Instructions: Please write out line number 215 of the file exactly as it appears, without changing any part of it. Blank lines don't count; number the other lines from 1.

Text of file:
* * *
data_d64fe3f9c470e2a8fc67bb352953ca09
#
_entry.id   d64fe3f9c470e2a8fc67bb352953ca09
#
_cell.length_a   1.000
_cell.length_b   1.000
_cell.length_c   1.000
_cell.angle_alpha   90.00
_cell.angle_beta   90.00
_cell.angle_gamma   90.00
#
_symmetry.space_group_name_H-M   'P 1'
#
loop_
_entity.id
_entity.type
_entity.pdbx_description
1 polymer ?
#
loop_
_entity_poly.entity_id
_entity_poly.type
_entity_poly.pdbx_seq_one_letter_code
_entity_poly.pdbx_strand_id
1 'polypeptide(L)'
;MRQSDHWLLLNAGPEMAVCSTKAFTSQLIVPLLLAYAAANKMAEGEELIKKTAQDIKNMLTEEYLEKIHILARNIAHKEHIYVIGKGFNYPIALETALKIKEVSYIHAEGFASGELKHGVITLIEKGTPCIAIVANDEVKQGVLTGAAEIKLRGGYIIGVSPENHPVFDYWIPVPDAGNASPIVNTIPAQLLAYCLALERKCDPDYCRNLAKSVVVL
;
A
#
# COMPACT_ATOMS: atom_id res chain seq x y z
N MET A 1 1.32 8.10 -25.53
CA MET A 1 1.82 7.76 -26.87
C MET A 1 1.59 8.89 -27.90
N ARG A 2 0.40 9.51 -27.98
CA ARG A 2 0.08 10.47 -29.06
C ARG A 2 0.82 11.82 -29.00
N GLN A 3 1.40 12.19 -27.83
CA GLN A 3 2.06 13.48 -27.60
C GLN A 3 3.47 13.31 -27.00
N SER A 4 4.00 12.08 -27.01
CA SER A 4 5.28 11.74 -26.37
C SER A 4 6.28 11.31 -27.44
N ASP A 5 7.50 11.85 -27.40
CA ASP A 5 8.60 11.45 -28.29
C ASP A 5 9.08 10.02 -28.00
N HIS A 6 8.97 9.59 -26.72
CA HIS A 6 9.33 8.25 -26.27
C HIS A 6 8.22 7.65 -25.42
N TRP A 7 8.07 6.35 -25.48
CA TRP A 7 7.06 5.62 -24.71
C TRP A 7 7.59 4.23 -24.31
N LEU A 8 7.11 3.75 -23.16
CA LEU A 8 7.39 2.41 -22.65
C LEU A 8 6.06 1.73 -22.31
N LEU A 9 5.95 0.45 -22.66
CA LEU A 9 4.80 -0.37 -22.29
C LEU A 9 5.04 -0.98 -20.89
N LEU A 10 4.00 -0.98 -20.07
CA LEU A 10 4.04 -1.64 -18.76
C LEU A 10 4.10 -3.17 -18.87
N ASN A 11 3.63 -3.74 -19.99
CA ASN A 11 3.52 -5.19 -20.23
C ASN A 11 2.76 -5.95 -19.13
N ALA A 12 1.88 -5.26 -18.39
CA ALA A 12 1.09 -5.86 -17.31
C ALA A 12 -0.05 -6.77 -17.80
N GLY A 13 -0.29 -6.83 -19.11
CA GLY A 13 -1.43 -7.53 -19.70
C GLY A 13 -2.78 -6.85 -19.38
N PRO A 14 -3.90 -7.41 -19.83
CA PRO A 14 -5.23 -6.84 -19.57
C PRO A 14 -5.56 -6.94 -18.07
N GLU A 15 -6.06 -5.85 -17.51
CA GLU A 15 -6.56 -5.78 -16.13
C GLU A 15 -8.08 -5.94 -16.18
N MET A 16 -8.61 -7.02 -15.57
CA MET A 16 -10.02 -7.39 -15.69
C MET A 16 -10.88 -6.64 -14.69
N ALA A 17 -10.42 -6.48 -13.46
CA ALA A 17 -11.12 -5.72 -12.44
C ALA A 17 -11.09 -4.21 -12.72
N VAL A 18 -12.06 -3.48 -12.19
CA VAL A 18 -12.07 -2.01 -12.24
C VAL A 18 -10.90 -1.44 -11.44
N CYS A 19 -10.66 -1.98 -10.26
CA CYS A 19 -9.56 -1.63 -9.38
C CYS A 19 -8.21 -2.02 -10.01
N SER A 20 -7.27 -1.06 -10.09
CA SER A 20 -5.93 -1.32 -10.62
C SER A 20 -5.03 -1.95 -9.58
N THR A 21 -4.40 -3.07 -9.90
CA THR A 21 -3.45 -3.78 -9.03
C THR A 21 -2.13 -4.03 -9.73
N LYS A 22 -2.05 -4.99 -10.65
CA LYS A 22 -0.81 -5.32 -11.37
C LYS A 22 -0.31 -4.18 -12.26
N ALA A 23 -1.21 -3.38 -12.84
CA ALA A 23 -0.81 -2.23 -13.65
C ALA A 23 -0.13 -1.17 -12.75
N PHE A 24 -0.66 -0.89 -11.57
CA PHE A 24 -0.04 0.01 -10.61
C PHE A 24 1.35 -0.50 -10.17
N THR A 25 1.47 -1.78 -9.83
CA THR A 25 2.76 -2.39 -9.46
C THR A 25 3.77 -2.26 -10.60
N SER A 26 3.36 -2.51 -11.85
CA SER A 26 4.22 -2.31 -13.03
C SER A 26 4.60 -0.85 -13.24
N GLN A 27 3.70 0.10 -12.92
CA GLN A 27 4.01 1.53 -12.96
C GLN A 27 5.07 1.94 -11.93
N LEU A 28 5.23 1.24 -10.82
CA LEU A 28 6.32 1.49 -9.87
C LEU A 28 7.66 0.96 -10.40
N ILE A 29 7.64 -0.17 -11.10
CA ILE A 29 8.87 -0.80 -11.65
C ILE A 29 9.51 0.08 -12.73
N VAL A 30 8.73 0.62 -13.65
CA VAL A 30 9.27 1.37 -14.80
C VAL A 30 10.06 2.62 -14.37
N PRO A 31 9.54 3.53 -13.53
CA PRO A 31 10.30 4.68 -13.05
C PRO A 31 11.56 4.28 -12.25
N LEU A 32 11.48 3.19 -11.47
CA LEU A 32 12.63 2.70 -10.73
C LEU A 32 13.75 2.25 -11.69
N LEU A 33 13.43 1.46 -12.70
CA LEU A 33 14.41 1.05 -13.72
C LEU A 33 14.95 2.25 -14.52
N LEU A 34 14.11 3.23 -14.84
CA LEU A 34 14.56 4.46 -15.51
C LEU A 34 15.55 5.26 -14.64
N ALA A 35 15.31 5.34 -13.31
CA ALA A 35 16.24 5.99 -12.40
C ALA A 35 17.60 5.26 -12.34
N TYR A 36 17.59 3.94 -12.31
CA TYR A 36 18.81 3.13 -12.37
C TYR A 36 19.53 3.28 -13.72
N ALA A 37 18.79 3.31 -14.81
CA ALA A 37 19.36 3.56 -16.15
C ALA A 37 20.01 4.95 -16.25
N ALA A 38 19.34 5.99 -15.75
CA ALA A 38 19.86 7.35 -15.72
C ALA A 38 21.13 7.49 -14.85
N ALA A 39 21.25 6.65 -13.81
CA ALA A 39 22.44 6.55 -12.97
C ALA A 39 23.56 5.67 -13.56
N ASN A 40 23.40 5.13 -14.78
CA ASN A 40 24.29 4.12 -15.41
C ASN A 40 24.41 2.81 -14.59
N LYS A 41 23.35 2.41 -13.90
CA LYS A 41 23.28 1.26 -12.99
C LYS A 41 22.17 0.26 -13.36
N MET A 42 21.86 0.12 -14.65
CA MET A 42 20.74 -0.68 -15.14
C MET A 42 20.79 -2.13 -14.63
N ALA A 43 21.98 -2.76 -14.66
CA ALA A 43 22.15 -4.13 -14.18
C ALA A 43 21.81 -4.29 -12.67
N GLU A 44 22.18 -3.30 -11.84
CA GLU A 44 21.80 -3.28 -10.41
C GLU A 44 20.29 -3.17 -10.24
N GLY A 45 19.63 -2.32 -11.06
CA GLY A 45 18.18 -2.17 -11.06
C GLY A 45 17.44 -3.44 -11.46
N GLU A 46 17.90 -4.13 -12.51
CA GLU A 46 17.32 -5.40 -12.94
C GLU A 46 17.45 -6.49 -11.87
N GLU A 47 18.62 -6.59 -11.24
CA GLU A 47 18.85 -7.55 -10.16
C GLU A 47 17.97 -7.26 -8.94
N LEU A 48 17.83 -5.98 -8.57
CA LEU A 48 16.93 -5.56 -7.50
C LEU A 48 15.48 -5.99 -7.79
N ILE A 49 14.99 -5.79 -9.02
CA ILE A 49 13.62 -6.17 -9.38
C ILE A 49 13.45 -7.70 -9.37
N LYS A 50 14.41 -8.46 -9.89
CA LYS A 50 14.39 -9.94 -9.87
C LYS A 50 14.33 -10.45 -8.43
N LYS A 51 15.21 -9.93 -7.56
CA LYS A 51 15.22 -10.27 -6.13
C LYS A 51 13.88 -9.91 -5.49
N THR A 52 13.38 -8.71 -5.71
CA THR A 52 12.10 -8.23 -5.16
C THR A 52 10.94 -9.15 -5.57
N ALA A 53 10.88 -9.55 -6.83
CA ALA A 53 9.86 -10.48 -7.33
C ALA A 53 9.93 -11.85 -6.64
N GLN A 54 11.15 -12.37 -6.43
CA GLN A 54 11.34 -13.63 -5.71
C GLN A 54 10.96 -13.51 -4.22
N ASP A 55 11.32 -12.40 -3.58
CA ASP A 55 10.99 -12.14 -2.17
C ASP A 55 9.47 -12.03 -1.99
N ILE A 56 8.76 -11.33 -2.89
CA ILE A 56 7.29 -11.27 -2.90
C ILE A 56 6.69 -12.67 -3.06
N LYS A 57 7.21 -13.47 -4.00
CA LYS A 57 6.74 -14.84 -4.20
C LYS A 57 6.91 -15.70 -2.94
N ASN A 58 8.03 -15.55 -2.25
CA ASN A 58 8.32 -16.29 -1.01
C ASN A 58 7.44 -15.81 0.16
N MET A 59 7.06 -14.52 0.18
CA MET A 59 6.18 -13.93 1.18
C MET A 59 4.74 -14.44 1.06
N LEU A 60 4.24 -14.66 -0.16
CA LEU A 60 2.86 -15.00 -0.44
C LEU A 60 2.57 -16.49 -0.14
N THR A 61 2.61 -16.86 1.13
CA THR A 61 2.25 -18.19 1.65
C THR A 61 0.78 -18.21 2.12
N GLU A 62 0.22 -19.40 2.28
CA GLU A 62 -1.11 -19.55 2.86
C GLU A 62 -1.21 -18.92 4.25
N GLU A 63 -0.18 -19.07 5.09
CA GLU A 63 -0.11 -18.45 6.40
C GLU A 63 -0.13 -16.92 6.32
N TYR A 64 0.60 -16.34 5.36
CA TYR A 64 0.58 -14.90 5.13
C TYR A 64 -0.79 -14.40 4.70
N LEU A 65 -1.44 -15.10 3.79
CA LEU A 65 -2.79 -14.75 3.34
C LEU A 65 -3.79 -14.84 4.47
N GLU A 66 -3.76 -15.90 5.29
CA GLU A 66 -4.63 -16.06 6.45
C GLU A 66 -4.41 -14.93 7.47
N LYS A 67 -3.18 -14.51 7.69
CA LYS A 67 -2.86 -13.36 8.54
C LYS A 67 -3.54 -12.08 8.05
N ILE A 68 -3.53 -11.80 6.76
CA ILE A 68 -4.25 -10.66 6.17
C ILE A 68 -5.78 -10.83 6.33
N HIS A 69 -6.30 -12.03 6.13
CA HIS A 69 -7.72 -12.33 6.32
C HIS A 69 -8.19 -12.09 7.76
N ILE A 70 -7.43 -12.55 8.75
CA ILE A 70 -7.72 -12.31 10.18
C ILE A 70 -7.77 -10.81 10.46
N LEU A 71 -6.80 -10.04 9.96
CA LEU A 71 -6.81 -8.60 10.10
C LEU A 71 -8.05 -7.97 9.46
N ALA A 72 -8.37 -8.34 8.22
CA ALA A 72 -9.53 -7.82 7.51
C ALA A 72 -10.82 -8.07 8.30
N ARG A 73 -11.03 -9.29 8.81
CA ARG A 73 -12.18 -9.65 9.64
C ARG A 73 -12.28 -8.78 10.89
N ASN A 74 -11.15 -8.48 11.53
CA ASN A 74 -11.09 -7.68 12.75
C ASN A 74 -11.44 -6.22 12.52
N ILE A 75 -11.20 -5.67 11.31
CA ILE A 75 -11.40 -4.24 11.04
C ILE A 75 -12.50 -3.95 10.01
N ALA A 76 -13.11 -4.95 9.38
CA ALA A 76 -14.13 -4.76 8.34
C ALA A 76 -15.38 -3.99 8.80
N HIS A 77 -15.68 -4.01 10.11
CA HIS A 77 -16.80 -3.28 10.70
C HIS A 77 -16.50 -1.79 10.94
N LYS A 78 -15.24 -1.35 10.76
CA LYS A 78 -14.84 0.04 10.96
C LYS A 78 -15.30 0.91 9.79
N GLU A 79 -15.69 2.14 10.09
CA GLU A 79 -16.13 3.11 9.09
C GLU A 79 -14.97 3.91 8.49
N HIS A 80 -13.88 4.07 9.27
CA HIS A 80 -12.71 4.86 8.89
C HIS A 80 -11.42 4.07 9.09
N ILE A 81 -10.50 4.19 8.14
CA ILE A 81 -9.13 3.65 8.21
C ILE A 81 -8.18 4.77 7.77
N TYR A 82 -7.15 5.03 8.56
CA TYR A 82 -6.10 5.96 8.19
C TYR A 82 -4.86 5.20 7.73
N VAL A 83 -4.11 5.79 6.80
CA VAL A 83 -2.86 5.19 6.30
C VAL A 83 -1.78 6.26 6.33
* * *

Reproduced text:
CA GLU A 62 -1.11 -19.55 2.86